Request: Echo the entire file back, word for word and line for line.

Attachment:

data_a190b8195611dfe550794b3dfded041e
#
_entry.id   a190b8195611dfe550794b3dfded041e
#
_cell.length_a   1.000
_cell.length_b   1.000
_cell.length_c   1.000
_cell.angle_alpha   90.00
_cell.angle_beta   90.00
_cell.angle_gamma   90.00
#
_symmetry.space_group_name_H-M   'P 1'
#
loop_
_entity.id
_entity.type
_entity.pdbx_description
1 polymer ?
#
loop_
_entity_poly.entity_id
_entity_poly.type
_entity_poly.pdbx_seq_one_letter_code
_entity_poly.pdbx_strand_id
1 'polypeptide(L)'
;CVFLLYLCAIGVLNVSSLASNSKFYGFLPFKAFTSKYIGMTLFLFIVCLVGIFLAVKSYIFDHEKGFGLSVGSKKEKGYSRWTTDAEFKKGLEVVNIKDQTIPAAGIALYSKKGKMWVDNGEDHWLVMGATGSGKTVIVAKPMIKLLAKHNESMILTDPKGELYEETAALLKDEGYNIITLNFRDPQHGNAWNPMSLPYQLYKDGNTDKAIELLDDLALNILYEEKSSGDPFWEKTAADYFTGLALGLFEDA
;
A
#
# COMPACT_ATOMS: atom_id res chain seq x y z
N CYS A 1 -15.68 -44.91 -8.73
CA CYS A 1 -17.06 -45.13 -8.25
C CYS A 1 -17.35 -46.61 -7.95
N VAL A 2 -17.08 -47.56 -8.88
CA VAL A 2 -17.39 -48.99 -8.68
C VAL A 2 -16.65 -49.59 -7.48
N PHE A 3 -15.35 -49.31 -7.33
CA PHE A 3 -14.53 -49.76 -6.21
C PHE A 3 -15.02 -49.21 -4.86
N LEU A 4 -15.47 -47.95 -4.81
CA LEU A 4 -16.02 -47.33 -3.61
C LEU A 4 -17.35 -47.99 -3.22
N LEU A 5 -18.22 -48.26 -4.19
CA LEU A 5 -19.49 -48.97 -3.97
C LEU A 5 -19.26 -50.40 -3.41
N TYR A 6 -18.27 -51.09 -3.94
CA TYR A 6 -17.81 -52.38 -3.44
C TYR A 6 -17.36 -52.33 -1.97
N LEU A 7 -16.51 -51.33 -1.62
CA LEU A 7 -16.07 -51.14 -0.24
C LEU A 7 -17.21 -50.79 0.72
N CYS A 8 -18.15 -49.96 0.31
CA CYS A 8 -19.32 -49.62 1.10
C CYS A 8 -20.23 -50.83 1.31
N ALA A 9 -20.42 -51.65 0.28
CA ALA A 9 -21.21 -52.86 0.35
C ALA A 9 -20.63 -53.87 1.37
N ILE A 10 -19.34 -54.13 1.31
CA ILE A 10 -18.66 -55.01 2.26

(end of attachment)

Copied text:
data_a190b8195611dfe550794b3dfded041e
#
_entry.id   a190b8195611dfe550794b3dfded041e
#
_cell.length_a   1.000
_cell.length_b   1.000
_cell.length_c   1.000
_cell.angle_alpha   90.00
_cell.angle_beta   90.00
_cell.angle_gamma   90.00
#
_symmetry.space_group_name_H-M   'P 1'
#
loop_
_entity.id
_entity.type
_entity.pdbx_description
1 polymer ?
#
loop_
_entity_poly.entity_id
_entity_poly.type
_entity_poly.pdbx_seq_one_letter_code
_entity_poly.pdbx_strand_id
1 'polypeptide(L)'
;CVFLLYLCAIGVLNVSSLASNSKFYGFLPFKAFTSKYIGMTLFLFIVCLVGIFLAVKSYIFDHEKGFGLSVGSKKEKGYSRWTTDAEFKKGLEVVNIKDQTIPAAGIALYSKKGKMWVDNGEDHWLVMGATGSGKTVIVAKPMIKLLAKHNESMILTDPKGELYEETAALLKDEGYNIITLNFRDPQHGNAWNPMSLPYQLYKDGNTDKAIELLDDLALNILYEEKSSGDPFWEKTAADYFTGLALGLFEDA
;
A
#
# COMPACT_ATOMS: atom_id res chain seq x y z
N CYS A 1 -15.68 -44.91 -8.73
CA CYS A 1 -17.06 -45.13 -8.25
C CYS A 1 -17.35 -46.61 -7.95
N VAL A 2 -17.08 -47.56 -8.88
CA VAL A 2 -17.39 -48.99 -8.68
C VAL A 2 -16.65 -49.59 -7.48
N PHE A 3 -15.35 -49.31 -7.33
CA PHE A 3 -14.53 -49.76 -6.21
C PHE A 3 -15.02 -49.21 -4.86
N LEU A 4 -15.47 -47.95 -4.81
CA LEU A 4 -16.02 -47.33 -3.61
C LEU A 4 -17.35 -47.99 -3.22
N LEU A 5 -18.22 -48.26 -4.19
CA LEU A 5 -19.49 -48.97 -3.97
C LEU A 5 -19.26 -50.40 -3.41
N TYR A 6 -18.27 -51.09 -3.94
CA TYR A 6 -17.81 -52.38 -3.44
C TYR A 6 -17.36 -52.33 -1.97
N LEU A 7 -16.51 -51.33 -1.62
CA LEU A 7 -16.07 -51.14 -0.24
C LEU A 7 -17.21 -50.79 0.72
N CYS A 8 -18.15 -49.96 0.31
CA CYS A 8 -19.32 -49.62 1.10
C CYS A 8 -20.23 -50.83 1.31
N ALA A 9 -20.42 -51.65 0.28
CA ALA A 9 -21.21 -52.86 0.35
C ALA A 9 -20.63 -53.87 1.37
N ILE A 10 -19.34 -54.13 1.31
CA ILE A 10 -18.66 -55.01 2.26